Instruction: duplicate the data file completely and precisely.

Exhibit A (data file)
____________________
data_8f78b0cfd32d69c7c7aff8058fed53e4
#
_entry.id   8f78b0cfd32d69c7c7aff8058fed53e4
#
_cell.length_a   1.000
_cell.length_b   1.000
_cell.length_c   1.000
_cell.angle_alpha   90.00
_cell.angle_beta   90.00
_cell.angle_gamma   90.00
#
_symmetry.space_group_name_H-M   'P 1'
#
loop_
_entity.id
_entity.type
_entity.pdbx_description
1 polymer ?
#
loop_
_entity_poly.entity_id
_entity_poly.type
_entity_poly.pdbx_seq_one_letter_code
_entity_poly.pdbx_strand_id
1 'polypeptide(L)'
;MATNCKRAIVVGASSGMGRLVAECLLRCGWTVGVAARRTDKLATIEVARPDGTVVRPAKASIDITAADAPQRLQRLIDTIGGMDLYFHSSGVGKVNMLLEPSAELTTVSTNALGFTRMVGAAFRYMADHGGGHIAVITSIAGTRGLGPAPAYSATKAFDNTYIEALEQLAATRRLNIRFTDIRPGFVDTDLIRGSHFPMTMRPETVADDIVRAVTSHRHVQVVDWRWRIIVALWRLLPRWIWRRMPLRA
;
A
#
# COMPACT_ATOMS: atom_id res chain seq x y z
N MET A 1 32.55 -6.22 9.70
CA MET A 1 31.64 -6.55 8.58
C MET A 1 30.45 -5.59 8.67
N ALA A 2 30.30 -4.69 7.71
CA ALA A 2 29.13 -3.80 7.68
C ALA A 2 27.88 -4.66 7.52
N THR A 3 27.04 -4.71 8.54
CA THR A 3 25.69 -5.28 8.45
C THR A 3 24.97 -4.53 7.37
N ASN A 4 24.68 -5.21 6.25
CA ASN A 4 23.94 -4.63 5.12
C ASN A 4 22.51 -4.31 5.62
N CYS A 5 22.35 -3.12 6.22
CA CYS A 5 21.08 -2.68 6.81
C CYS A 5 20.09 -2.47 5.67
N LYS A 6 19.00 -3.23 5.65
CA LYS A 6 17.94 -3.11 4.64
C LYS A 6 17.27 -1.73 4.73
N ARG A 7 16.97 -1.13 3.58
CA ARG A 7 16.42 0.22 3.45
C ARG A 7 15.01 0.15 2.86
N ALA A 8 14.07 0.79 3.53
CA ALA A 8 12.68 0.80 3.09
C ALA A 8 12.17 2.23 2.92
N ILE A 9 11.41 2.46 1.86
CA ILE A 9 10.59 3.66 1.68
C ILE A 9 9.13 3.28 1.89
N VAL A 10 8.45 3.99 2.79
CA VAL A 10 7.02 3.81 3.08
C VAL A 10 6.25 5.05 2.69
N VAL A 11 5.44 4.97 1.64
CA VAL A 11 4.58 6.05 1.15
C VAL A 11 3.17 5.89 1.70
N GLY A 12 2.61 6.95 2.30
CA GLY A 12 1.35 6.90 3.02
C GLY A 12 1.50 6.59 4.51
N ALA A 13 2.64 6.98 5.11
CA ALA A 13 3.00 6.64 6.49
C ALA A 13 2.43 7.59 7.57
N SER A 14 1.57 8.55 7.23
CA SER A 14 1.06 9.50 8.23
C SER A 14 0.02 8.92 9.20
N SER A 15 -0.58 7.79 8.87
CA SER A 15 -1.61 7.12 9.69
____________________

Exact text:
data_8f78b0cfd32d69c7c7aff8058fed53e4
#
_entry.id   8f78b0cfd32d69c7c7aff8058fed53e4
#
_cell.length_a   1.000
_cell.length_b   1.000
_cell.length_c   1.000
_cell.angle_alpha   90.00
_cell.angle_beta   90.00
_cell.angle_gamma   90.00
#
_symmetry.space_group_name_H-M   'P 1'
#
loop_
_entity.id
_entity.type
_entity.pdbx_description
1 polymer ?
#
loop_
_entity_poly.entity_id
_entity_poly.type
_entity_poly.pdbx_seq_one_letter_code
_entity_poly.pdbx_strand_id
1 'polypeptide(L)'
;MATNCKRAIVVGASSGMGRLVAECLLRCGWTVGVAARRTDKLATIEVARPDGTVVRPAKASIDITAADAPQRLQRLIDTIGGMDLYFHSSGVGKVNMLLEPSAELTTVSTNALGFTRMVGAAFRYMADHGGGHIAVITSIAGTRGLGPAPAYSATKAFDNTYIEALEQLAATRRLNIRFTDIRPGFVDTDLIRGSHFPMTMRPETVADDIVRAVTSHRHVQVVDWRWRIIVALWRLLPRWIWRRMPLRA
;
A
#
# COMPACT_ATOMS: atom_id res chain seq x y z
N MET A 1 32.55 -6.22 9.70
CA MET A 1 31.64 -6.55 8.58
C MET A 1 30.45 -5.59 8.67
N ALA A 2 30.30 -4.69 7.71
CA ALA A 2 29.13 -3.80 7.68
C ALA A 2 27.88 -4.66 7.52
N THR A 3 27.04 -4.71 8.54
CA THR A 3 25.69 -5.28 8.45
C THR A 3 24.97 -4.53 7.37
N ASN A 4 24.68 -5.21 6.25
CA ASN A 4 23.94 -4.63 5.12
C ASN A 4 22.51 -4.31 5.62
N CYS A 5 22.35 -3.12 6.22
CA CYS A 5 21.08 -2.68 6.81
C CYS A 5 20.09 -2.47 5.67
N LYS A 6 19.00 -3.23 5.65
CA LYS A 6 17.94 -3.11 4.64
C LYS A 6 17.27 -1.73 4.73
N ARG A 7 16.97 -1.13 3.58
CA ARG A 7 16.42 0.22 3.45
C ARG A 7 15.01 0.15 2.86
N ALA A 8 14.07 0.79 3.53
CA ALA A 8 12.68 0.80 3.09
C ALA A 8 12.17 2.23 2.92
N ILE A 9 11.41 2.46 1.86
CA ILE A 9 10.59 3.66 1.68
C ILE A 9 9.13 3.28 1.89
N VAL A 10 8.45 3.99 2.79
CA VAL A 10 7.02 3.81 3.08
C VAL A 10 6.25 5.05 2.69
N VAL A 11 5.44 4.97 1.64
CA VAL A 11 4.58 6.05 1.15
C VAL A 11 3.17 5.89 1.70
N GLY A 12 2.61 6.95 2.30
CA GLY A 12 1.35 6.90 3.02
C GLY A 12 1.50 6.59 4.51
N ALA A 13 2.64 6.98 5.11
CA ALA A 13 3.00 6.64 6.49
C ALA A 13 2.43 7.59 7.57
N SER A 14 1.57 8.55 7.23
CA SER A 14 1.06 9.50 8.23
C SER A 14 0.02 8.92 9.20
N SER A 15 -0.58 7.79 8.87
CA SER A 15 -1.61 7.12 9.69